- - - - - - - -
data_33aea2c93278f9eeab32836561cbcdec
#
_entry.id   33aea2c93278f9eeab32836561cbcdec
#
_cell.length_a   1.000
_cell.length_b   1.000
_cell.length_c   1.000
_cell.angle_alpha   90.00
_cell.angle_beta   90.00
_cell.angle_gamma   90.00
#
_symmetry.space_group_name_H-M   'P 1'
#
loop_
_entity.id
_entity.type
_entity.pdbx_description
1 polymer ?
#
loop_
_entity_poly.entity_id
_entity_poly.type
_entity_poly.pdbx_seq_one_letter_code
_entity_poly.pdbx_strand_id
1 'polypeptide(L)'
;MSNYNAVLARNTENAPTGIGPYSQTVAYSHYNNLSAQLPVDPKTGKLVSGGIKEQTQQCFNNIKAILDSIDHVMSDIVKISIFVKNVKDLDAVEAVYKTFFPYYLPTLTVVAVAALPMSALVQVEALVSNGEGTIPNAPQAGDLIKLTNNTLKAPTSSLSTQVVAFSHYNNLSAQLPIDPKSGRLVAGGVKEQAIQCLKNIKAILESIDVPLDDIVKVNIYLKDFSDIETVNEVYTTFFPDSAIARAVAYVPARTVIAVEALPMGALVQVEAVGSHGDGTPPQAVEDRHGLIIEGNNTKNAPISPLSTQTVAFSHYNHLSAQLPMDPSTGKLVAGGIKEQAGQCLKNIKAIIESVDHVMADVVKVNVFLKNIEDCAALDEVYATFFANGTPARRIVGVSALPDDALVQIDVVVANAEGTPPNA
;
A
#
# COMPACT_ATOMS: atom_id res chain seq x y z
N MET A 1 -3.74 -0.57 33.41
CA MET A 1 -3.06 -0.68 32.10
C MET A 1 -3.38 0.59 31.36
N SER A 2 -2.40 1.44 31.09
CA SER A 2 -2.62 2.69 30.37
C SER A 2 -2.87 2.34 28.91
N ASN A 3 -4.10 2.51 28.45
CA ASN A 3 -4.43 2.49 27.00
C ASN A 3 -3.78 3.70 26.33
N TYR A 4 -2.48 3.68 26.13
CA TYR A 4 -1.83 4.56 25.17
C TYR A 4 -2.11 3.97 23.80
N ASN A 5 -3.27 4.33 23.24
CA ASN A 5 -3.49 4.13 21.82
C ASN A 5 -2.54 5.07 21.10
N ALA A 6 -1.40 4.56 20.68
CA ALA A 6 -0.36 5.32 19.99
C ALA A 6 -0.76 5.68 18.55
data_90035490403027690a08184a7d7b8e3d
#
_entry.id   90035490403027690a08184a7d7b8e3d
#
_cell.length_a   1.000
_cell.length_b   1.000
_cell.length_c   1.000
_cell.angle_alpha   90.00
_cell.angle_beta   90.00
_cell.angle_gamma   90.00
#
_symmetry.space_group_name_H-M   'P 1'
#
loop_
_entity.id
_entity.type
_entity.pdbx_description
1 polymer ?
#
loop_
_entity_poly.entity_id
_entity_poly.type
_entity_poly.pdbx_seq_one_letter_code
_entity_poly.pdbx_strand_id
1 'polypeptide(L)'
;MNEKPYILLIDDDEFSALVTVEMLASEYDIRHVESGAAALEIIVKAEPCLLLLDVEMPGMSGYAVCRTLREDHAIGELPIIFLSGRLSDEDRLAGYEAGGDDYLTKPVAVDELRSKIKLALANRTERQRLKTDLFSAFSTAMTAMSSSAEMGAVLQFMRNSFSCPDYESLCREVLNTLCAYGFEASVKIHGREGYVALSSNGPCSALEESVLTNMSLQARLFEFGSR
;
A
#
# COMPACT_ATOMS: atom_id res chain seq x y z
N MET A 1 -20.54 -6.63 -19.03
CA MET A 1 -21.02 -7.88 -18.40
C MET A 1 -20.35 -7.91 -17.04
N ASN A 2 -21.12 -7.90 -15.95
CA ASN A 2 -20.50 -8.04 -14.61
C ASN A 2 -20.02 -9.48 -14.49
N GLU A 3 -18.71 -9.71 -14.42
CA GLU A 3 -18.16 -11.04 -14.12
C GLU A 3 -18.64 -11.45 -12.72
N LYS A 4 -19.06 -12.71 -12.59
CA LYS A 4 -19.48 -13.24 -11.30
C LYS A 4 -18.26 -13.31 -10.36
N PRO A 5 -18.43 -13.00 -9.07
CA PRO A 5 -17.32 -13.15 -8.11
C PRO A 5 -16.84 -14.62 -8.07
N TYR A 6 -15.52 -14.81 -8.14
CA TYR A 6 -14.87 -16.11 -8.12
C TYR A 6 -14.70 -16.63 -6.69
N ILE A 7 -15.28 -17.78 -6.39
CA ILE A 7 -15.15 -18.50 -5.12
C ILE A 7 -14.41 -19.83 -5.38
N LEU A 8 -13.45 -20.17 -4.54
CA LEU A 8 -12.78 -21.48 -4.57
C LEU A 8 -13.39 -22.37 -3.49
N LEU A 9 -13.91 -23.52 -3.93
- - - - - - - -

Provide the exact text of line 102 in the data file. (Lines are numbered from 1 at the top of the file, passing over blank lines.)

C LEU A 8 -13.39 -22.37 -3.49